“It was the best of times, it was the worst of times.” Charles Dickens may have written that line back in 1859, but its relevance to pharmacy in this day and age still holds true.
By Dayle Acorn
In the midst of a long-anticipated boom of opportunity for pharmacists finally coming to fruition with expanded services there is a disconcerting pessimism about the future of the profession.
According to the 2016 Trends & Insights survey of community pharmacists, only 37% of respondents are optimistic about their personal future compared to 54% in 2014. Furthermore, only 26% feel things are better for them as pharmacists compared to 10 years ago. This pessimism is attributed to challenges around job insecurity, family-unfriendly working hours, a corporate focus on dispensing volumes and professional service quotas – plus a general feeling of loss of control over their professional practice. When asked about the greatest challenges facing pharmacy owners and managers, public drug plan reform and barriers to providing expanded services topped the list.
Yet on a positive note, 69% of those pharmacists surveyed said they had taken steps to expand their roles in order to improve patient care. Three out of five said they provide expanded services beyond traditional counselling in their day-to-day practice. We don’t have to look further than the recipients of the Canadian Foundation for Pharmacy’s various grants and awards to see the impact pharmacists can have on patients in the community. Dr. Barbara Farrell, one of the 2016 Innovation Fund Grant winners, is looking at how to mobilize community pharmacists in deprescribing. Another, Dr. Line Guenette, is developing evidence-based electronic tools to help community pharmacists detect and improve medication non-adherence.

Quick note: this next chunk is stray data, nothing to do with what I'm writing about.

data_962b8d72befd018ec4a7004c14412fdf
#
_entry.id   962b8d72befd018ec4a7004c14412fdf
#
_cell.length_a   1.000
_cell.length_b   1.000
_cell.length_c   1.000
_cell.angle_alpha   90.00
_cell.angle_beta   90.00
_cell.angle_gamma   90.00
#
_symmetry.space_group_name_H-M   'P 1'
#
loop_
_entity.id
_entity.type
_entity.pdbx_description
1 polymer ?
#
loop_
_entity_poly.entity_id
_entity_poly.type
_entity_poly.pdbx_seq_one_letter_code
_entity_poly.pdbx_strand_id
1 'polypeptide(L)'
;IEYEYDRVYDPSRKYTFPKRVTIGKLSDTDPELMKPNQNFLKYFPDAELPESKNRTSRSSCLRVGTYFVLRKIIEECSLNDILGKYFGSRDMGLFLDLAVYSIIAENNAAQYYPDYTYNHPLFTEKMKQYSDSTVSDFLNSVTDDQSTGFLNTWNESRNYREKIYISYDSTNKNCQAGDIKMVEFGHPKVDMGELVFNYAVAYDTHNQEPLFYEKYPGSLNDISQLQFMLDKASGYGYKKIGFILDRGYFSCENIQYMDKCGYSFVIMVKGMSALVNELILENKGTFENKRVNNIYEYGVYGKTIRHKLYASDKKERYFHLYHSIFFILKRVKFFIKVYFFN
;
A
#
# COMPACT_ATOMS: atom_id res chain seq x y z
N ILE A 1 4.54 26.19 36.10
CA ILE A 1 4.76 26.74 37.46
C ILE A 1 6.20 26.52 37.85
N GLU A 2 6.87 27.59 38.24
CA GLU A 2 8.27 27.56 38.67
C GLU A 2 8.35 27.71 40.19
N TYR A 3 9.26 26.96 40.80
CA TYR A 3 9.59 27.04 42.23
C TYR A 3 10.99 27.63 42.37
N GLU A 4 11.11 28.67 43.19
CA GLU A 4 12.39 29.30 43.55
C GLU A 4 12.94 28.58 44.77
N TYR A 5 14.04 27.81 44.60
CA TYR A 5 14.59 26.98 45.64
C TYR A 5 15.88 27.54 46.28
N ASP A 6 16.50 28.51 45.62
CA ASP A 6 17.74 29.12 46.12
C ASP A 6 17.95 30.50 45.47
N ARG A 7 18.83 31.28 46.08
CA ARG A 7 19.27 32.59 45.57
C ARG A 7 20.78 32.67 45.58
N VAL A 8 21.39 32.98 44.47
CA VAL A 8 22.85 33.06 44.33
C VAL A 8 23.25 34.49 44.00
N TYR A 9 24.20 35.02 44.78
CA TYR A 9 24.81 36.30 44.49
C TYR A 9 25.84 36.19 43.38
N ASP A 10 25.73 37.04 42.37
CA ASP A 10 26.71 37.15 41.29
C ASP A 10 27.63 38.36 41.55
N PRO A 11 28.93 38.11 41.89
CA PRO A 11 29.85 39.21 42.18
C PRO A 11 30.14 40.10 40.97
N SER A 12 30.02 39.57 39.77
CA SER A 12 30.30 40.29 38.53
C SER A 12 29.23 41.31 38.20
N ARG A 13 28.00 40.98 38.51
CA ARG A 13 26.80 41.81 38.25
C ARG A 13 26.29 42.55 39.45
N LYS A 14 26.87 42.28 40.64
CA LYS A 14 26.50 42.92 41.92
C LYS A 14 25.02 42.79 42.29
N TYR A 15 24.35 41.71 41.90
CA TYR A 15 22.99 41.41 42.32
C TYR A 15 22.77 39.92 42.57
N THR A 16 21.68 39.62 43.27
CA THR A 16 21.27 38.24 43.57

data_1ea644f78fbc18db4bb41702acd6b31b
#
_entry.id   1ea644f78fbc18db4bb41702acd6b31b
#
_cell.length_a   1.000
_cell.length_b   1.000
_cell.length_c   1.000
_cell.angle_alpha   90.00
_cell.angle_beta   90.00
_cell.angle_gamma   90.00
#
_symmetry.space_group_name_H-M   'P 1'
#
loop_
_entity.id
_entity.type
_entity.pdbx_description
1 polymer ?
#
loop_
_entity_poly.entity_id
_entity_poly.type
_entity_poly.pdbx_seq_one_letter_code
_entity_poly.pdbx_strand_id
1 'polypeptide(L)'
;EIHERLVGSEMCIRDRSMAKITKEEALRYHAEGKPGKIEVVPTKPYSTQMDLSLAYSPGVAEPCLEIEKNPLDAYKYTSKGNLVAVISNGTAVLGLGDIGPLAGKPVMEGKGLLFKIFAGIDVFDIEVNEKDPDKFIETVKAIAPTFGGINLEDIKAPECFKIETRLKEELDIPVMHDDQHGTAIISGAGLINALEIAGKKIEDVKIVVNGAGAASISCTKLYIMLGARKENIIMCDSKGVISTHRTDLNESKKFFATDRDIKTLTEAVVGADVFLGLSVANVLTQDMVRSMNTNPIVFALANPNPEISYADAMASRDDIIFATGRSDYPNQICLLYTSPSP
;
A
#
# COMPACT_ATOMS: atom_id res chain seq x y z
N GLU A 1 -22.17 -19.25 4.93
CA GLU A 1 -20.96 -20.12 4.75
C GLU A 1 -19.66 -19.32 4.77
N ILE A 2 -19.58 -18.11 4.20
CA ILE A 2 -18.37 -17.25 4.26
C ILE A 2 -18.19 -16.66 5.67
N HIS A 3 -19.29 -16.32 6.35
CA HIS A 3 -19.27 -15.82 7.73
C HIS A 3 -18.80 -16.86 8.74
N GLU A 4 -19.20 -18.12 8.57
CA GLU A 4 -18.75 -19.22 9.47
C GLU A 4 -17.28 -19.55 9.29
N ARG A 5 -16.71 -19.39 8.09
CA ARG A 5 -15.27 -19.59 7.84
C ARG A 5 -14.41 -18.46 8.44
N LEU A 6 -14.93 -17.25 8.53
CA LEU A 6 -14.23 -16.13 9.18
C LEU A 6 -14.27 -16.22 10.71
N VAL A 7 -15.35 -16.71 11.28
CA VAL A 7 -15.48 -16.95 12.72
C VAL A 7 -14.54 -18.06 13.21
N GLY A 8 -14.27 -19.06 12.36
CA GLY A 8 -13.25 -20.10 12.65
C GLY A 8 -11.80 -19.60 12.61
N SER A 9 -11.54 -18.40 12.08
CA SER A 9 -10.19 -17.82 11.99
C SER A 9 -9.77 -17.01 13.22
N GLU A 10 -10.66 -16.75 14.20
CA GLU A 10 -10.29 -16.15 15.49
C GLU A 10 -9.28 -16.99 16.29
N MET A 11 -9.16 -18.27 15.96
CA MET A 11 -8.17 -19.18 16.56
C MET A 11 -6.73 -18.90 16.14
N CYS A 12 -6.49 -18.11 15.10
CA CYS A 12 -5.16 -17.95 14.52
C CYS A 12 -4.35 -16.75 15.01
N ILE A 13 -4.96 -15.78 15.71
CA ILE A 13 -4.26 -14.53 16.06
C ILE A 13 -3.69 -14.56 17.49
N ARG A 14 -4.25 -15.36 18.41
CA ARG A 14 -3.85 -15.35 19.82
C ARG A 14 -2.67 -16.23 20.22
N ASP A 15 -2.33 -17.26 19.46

Perhaps those feeling less optimistic about the future role of pharmacists should take a better look at the prospects already available for them. At CFP’s latest Pharmacy Forum, Lisa Dolovich, pharmacist and co-lead of the Ontario Pharmacy Evidence Network (OPEN), spoke about a wealth of missed opportunities in pharmacy services for immunizations, MedsCheck medication reviews and interventions available under the Pharmaceutical Opinion Program. The research shows 30% of those patients not vaccinated in pharmacies, for example, didn’t even know the service was available.
At the Forum, Green Shield Canada’s Pharmacy Strategy Leader Ned Pojskic also emphasized the underutilization of pharmacy services as a resource for managing chronic disease. He warned audience members that payers, in their quest to keep drug plan costs sustainable, will eventually focus on other strategies if the uptake on current services isn’t there. GSC has taken a proactive approach to getting pharmacists working with at-risk patients through its Pharmacist Health Coaching Cardiovascular program, which is now a standard benefit in most GSC benefit plans. But while the insurer is happy with the number of pharmacists who have taken the training, the uptake on the service itself could be a whole lot better.
In this time of great change and cultural shift in the profession, the one certainty is that pharmacists can and do have a positive impact on patients. Part of the challenge is for pharmacists and their owners coming together, in an attempt to remove some of the barriers preventing this advance. Rather than crack under the pressure now, let’s focus on that and remember why we fought so hard to get to this point.
Dayle Acorn is Executive Director of the Canadian Foundation for Pharmacy (www.cfpnet.ca), a registered charity dedicated to supporting innovation and leadership to advance the profession of pharmacy.